Where Have all the Farmland Birds Gone?

Where Have all the Farmland Birds Gone?

03.21.2018, by
In France, the number of farlouse pipits, passerines that feed on invertebrates, has decreased by 68% in 17 years.
The song of skylarks, linnets and meadow pipits traditionally resonate across French farmlands. But for how much longer? Studies from long-term observatories paint an alarming picture: the populations of farmland birds have fallen by one third in the last 17 years.

“We spray our elm trees and the following springs are silent of robin song,” warned American ecologist Rachel Carson in 19621 as the potent insecticide DDT ravaged songbird populations in the United States, “not because we sprayed the robins directly but because the poison traveled, step by step, through the now familiar elm-earthworm-robin cycle.” The role played by DDT in the rising tide of bird deaths was subsequently demonstrated, resulting in this “poison” being banned in many countries. But the problem is far from solved.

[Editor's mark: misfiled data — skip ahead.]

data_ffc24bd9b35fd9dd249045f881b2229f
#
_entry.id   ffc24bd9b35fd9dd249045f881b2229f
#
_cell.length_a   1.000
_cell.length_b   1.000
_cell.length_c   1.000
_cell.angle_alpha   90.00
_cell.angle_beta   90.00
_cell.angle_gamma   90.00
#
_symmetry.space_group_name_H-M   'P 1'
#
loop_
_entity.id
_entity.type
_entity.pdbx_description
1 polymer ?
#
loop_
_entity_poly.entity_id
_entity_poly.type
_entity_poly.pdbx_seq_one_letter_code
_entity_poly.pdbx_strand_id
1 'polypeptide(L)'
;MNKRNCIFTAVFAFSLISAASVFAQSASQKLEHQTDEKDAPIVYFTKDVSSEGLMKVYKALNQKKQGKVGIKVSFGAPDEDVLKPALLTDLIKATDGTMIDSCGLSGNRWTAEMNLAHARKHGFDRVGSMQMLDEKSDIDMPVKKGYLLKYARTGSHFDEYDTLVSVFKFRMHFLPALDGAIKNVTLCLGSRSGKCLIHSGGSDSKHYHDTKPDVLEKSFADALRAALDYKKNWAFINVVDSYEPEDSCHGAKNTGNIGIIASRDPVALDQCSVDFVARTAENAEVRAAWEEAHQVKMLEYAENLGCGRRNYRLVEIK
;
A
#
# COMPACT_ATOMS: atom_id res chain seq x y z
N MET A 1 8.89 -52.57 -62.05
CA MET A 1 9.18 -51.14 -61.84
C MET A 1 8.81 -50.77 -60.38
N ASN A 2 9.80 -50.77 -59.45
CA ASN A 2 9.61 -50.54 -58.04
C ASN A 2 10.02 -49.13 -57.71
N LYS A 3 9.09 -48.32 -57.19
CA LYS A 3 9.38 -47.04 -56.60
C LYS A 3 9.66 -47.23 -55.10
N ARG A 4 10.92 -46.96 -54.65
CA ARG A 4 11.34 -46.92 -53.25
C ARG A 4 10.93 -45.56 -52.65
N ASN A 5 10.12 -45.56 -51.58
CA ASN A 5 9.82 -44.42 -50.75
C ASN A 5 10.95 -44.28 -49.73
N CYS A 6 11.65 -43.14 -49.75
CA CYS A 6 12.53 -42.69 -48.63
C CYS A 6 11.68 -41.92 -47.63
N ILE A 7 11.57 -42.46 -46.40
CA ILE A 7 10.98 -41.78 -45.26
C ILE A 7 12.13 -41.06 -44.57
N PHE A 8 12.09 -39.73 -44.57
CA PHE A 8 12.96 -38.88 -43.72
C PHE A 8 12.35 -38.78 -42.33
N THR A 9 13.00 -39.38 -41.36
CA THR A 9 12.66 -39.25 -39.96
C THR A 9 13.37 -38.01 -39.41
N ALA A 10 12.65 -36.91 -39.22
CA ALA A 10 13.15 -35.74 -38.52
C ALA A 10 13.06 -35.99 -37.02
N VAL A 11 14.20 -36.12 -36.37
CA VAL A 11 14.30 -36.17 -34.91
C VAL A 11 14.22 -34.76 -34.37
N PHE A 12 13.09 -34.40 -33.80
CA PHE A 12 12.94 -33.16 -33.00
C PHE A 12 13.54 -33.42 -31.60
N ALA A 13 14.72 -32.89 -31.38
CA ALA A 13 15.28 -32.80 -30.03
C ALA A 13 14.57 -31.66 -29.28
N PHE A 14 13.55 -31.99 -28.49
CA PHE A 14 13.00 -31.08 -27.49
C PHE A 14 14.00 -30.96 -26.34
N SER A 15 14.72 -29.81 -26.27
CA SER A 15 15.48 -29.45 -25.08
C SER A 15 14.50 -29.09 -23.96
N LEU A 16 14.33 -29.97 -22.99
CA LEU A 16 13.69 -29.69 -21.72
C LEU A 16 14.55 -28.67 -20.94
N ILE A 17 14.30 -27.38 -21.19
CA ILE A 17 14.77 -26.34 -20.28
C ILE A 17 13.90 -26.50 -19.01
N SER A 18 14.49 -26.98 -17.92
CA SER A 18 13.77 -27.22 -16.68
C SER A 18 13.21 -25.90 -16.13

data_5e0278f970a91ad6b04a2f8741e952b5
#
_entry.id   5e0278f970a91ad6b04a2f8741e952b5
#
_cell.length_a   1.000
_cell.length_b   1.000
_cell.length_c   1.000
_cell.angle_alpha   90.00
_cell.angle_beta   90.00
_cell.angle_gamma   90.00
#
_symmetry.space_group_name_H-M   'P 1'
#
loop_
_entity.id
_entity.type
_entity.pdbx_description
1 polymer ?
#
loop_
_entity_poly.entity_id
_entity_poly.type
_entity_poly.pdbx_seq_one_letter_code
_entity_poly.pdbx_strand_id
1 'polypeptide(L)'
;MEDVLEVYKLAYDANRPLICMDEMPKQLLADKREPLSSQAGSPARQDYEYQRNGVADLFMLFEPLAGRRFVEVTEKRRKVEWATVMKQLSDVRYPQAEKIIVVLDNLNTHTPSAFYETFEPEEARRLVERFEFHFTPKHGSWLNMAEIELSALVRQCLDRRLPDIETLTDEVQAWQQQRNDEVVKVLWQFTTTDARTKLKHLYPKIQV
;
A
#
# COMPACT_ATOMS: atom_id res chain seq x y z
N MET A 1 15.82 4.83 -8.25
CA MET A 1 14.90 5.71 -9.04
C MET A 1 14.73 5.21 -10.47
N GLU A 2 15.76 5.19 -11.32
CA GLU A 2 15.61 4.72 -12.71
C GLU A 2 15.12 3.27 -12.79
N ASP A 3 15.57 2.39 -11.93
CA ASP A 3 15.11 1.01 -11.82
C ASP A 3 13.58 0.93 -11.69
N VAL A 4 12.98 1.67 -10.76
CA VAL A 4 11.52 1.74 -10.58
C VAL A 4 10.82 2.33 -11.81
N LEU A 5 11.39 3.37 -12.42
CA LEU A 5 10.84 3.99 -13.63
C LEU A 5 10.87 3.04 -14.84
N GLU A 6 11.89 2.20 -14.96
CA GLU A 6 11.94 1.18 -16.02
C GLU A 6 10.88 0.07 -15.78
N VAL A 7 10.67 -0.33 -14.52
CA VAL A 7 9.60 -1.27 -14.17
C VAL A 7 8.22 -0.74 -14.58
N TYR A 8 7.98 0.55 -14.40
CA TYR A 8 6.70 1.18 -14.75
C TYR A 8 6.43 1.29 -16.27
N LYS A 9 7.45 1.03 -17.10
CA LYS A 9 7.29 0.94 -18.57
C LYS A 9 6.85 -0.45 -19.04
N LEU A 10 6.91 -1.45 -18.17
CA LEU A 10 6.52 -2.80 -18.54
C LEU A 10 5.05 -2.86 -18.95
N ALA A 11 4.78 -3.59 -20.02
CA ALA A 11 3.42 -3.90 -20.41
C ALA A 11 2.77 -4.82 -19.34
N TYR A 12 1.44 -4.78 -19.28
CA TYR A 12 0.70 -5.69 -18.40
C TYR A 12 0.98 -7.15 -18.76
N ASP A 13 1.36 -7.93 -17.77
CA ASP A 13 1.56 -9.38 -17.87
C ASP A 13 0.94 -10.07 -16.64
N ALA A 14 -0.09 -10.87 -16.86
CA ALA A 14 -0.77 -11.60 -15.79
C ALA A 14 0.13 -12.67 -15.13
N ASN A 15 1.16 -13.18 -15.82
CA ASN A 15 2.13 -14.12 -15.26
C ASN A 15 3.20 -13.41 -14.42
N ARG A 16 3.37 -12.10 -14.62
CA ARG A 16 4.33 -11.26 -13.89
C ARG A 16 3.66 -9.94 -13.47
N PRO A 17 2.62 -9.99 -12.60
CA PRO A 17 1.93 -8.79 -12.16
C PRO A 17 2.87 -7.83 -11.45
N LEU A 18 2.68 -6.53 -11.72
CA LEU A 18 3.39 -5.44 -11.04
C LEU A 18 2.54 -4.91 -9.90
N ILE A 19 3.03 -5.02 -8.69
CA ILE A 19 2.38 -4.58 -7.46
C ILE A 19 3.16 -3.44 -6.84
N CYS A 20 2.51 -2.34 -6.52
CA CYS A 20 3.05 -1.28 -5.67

All species are affected

There are a growing number of studies decrying the harmful effects of intensive farming and massive pesticide use on biodiversity. For their part, two such studies, conducted recently throughout the whole of France by the French National Museum of Natural History and at local level by the CNRS, set out worrying findings: over the last 17 years, one third of birds have disappeared from French farmland.

Our farmland is turning into a real desert.